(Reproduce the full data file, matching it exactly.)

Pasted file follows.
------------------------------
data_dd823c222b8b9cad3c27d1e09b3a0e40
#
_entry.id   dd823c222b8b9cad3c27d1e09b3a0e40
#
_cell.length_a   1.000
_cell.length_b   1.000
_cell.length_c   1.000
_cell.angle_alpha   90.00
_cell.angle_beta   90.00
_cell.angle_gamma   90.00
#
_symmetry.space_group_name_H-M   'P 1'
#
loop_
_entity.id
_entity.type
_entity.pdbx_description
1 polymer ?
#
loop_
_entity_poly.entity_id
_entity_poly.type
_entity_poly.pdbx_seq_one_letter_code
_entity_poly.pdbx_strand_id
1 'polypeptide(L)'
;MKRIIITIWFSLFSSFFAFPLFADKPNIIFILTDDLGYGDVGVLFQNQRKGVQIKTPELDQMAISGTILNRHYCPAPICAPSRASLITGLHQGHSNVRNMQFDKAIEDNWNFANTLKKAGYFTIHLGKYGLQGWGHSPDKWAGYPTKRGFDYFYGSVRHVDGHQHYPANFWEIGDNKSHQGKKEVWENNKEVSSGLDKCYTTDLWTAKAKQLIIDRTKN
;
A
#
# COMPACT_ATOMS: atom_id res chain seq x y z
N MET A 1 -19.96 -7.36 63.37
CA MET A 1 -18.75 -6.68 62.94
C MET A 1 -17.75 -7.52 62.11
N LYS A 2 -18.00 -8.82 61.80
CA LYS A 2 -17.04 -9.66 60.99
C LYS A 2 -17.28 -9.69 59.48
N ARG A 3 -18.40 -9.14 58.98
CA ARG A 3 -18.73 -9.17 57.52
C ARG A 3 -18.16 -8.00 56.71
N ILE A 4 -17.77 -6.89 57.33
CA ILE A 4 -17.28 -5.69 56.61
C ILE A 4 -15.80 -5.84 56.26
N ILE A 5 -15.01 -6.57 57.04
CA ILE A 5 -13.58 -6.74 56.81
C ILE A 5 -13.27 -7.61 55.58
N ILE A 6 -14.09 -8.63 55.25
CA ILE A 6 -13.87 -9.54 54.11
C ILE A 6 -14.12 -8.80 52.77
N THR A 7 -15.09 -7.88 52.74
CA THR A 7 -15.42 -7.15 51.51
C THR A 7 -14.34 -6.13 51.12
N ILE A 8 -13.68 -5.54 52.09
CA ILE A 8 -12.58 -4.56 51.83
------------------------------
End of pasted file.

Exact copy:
data_dd823c222b8b9cad3c27d1e09b3a0e40
#
_entry.id   dd823c222b8b9cad3c27d1e09b3a0e40
#
_cell.length_a   1.000
_cell.length_b   1.000
_cell.length_c   1.000
_cell.angle_alpha   90.00
_cell.angle_beta   90.00
_cell.angle_gamma   90.00
#
_symmetry.space_group_name_H-M   'P 1'
#
loop_
_entity.id
_entity.type
_entity.pdbx_description
1 polymer ?
#
loop_
_entity_poly.entity_id
_entity_poly.type
_entity_poly.pdbx_seq_one_letter_code
_entity_poly.pdbx_strand_id
1 'polypeptide(L)'
;MKRIIITIWFSLFSSFFAFPLFADKPNIIFILTDDLGYGDVGVLFQNQRKGVQIKTPELDQMAISGTILNRHYCPAPICAPSRASLITGLHQGHSNVRNMQFDKAIEDNWNFANTLKKAGYFTIHLGKYGLQGWGHSPDKWAGYPTKRGFDYFYGSVRHVDGHQHYPANFWEIGDNKSHQGKKEVWENNKEVSSGLDKCYTTDLWTAKAKQLIIDRTKN
;
A
#
# COMPACT_ATOMS: atom_id res chain seq x y z
N MET A 1 -19.96 -7.36 63.37
CA MET A 1 -18.75 -6.68 62.94
C MET A 1 -17.75 -7.52 62.11
N LYS A 2 -18.00 -8.82 61.80
CA LYS A 2 -17.04 -9.66 60.99
C LYS A 2 -17.28 -9.69 59.48
N ARG A 3 -18.40 -9.14 58.98
CA ARG A 3 -18.73 -9.17 57.52
C ARG A 3 -18.16 -8.00 56.71
N ILE A 4 -17.77 -6.89 57.33
CA ILE A 4 -17.28 -5.69 56.61
C ILE A 4 -15.80 -5.84 56.26
N ILE A 5 -15.01 -6.57 57.04
CA ILE A 5 -13.58 -6.74 56.81
C ILE A 5 -13.27 -7.61 55.58
N ILE A 6 -14.09 -8.63 55.25
CA ILE A 6 -13.87 -9.54 54.11
C ILE A 6 -14.12 -8.80 52.77
N THR A 7 -15.09 -7.88 52.74
CA THR A 7 -15.42 -7.15 51.51
C THR A 7 -14.34 -6.13 51.12
N ILE A 8 -13.68 -5.54 52.09
CA ILE A 8 -12.58 -4.56 51.83